space traveling warriors tier list : Clinical risk, sociodemographic factors, and SARS-CoV-2 infection over time in Ontario, Canada

A description of the number of study participants and the reasons for inclusion and exclusion are summarized in Fig. 2 supplementary. Overall, 3,167,753 eligible community patients underwent RT-PCR testing for SARS-CoV-2 infection between January 1 and December 31, 2020, of which 142,814 (4.5%) were test positive. confirmed (Table 1 and Supplementary Table 2). The weekly number and rate of community-dwelling individuals testing positive for SARS-CoV-2 by age group are shown in Fig. 1. The weekly number of community-dwelling individuals tested for SARS-CoV-2 and the share of tests that were positive, stratified by age group, is shown in Fig. 4 supplementary. During the first wave, the peak number and proportion of individuals with laboratory-confirmed SARS-CoV-2 infection occurred during the week beginning April 12, 2020, three weeks after a province-wide lockdown, which reflects the standard latency period to measure the impact of public health measures on infection rates (Supplementary Fig. 1)36.

Table 1 Baseline characteristics of community patients with and without SARS-CoV-2 infection during the first wave of the pandemic in Ontario, Canada.
figure 1

Weekly number and rate of community-dwelling individuals with SARS-CoV-2 infection stratified by age group during 2020, prior to (ONE Weeks from January 1st to April 12th) and beyond (B Weeks from April 19 to June 7 and Ç Weeks from June 14 to December 27) the peak of the first wave of the pandemic in Ontario, Canada. Time represented by the start of the calendar week with the weeks from January 1st to March 8th consolidated, due to low initial infection counts. Age groups: 18–45 years (dark green); 45–65 years (light green); 65–75 years (light blue); 75–85 years (pink); 85 years or older (orange). The proportion of weekly counts attributable to an age group is represented in each column with the percentage indicated in each section. The peak of the first wave of the pandemic in terms of community infections, using the test positivity proxy in Ontario, correlated with the week of April 12, 2020. People aged 75 and over are matched to suppress small cells for weeks of 1 January to March 8 and 7 June in accordance with ICES re-identification risk assessment procedures.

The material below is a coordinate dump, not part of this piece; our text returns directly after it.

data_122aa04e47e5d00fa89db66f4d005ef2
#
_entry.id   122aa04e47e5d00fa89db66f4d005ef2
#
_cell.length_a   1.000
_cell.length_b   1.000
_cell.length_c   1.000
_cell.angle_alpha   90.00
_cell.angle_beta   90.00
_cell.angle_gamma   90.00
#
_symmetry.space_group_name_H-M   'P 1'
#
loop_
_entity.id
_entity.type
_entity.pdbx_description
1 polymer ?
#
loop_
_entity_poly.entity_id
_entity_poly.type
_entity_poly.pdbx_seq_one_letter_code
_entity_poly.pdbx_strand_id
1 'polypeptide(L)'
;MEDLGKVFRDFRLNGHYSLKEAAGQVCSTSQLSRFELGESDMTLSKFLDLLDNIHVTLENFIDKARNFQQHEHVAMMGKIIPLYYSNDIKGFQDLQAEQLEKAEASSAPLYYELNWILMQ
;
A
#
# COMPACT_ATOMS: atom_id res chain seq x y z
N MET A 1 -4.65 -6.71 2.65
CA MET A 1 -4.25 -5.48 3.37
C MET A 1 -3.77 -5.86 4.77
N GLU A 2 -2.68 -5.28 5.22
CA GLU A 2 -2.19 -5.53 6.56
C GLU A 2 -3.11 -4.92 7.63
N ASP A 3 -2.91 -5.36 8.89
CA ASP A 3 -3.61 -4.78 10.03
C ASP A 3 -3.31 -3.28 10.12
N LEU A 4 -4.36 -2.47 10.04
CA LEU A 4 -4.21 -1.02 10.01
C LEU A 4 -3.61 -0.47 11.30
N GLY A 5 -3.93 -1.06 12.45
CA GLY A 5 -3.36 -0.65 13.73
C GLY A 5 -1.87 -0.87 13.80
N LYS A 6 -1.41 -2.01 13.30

Baseline sociodemographic and clinical characteristics among community-dwelling individuals with and without SARS-CoV-2 infection during the first wave (i.e., the first half of 2020) are presented in Table 1. Compared to individuals without infection by SARS-CoV-2, the community Residents with SARS-CoV-2 infection were generally younger, more often male, immigrants, and resided in low-income, large, urban, and racially/ethnically diverse communities. This trend continued until the end of 2020 (Supplementary Table 2). In addition, individuals with SARS-CoV-2 infection had higher rates of diabetes initially, but conversely, had lower rates of most clinical comorbidities and lower rates of recent hospitalization or emergency room visits, which remained. consistent until the end of 2020.

Independent predictors of laboratory-confirmed SARS-CoV-2 infection among community-tested individuals are presented in Table 2. Results are stratified in the period before and immediately after the peak of the first wave of the pandemic in the province, as well as the remainder of 2020, given the detection of significant heterogeneity in the risk of SARS-CoV-2 infection by age over time (P-interaction < 0.0001). During the period leading up to the peak of the first wave of the pandemic, the probability of SARS-CoV-2 infection progressively increased in all age groups (age 45–65, OR 1.30, 95% CI 1.24–1, 37; age 65–75, OR 1.38, 95% CI 1.26–1.51; age 75–85, OR 1.46, 95% CI 1.30–1.63; age 85 or older, OR 1.60, 95% CI 1.41–1.81) compared to younger individuals aged between 18 and 45 years. Other independent risk factors for SARS-CoV-2 infection included male sex (OR 1.45, 95% CI 1.31–1.60), residing in the lowest income quintile of the neighborhood (OR 1.09, CI 1.09, 95% 1.01–1.17), residing in more racially/ethnically diverse communities (OR per 1% increase in regional racial/ethnic diversity 1.02, 95% CI 1.01–1.03), immigration for Canada (OR 1.53, 95% CI 1.45–1.61), frailty (OR 1.31, 95% CI 1.01 –1.25), hypertension (OR 1.10, 95% CI 1.04–1.17) and diabetes (OR 1.12, 95% CI 1.05–1.20).

Table 2 Predictors of SARS-CoV-2 infection before (weeks January 1 to April 12, 2020) and after (weeks April 19 to June 7, 2020; weeks June 14 to December 27, 2020) 2020) the peak of the first wave of the pandemic among individuals in the community in Ontario, Canada.